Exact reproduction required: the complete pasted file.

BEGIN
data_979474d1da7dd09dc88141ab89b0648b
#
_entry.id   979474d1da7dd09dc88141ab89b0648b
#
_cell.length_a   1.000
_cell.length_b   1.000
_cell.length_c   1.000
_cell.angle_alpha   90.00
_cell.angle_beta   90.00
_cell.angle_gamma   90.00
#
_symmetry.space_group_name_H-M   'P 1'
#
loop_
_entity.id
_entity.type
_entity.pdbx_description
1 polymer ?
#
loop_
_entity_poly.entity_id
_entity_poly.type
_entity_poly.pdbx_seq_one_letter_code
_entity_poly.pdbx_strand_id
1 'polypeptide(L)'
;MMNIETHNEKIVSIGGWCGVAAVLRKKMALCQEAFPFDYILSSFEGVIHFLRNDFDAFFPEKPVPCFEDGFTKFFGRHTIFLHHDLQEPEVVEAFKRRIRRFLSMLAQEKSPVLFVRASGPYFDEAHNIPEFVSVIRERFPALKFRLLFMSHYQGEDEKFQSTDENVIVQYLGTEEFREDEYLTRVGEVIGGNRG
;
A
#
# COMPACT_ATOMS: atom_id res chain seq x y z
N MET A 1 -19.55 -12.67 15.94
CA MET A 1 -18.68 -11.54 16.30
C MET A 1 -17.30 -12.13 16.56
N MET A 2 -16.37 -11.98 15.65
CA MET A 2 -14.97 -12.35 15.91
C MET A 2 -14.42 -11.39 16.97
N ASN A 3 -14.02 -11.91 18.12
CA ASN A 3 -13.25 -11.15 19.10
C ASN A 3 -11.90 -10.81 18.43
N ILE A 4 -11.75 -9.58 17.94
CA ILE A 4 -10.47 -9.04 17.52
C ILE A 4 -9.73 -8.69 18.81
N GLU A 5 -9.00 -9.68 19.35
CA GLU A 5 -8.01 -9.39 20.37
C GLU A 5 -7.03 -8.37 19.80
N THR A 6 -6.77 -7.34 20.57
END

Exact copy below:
data_979474d1da7dd09dc88141ab89b0648b
#
_entry.id   979474d1da7dd09dc88141ab89b0648b
#
_cell.length_a   1.000
_cell.length_b   1.000
_cell.length_c   1.000
_cell.angle_alpha   90.00
_cell.angle_beta   90.00
_cell.angle_gamma   90.00
#
_symmetry.space_group_name_H-M   'P 1'
#
loop_
_entity.id
_entity.type
_entity.pdbx_description
1 polymer ?
#
loop_
_entity_poly.entity_id
_entity_poly.type
_entity_poly.pdbx_seq_one_letter_code
_entity_poly.pdbx_strand_id
1 'polypeptide(L)'
;MMNIETHNEKIVSIGGWCGVAAVLRKKMALCQEAFPFDYILSSFEGVIHFLRNDFDAFFPEKPVPCFEDGFTKFFGRHTIFLHHDLQEPEVVEAFKRRIRRFLSMLAQEKSPVLFVRASGPYFDEAHNIPEFVSVIRERFPALKFRLLFMSHYQGEDEKFQSTDENVIVQYLGTEEFREDEYLTRVGEVIGGNRG
;
A
#
# COMPACT_ATOMS: atom_id res chain seq x y z
N MET A 1 -19.55 -12.67 15.94
CA MET A 1 -18.68 -11.54 16.30
C MET A 1 -17.30 -12.13 16.56
N MET A 2 -16.37 -11.98 15.65
CA MET A 2 -14.97 -12.35 15.91
C MET A 2 -14.42 -11.39 16.97
N ASN A 3 -14.02 -11.91 18.12
CA ASN A 3 -13.25 -11.15 19.10
C ASN A 3 -11.90 -10.81 18.43
N ILE A 4 -11.75 -9.58 17.94
CA ILE A 4 -10.47 -9.04 17.52
C ILE A 4 -9.73 -8.69 18.81
N GLU A 5 -9.00 -9.68 19.35
CA GLU A 5 -8.01 -9.39 20.37
C GLU A 5 -7.03 -8.37 19.80
N THR A 6 -6.77 -7.34 20.57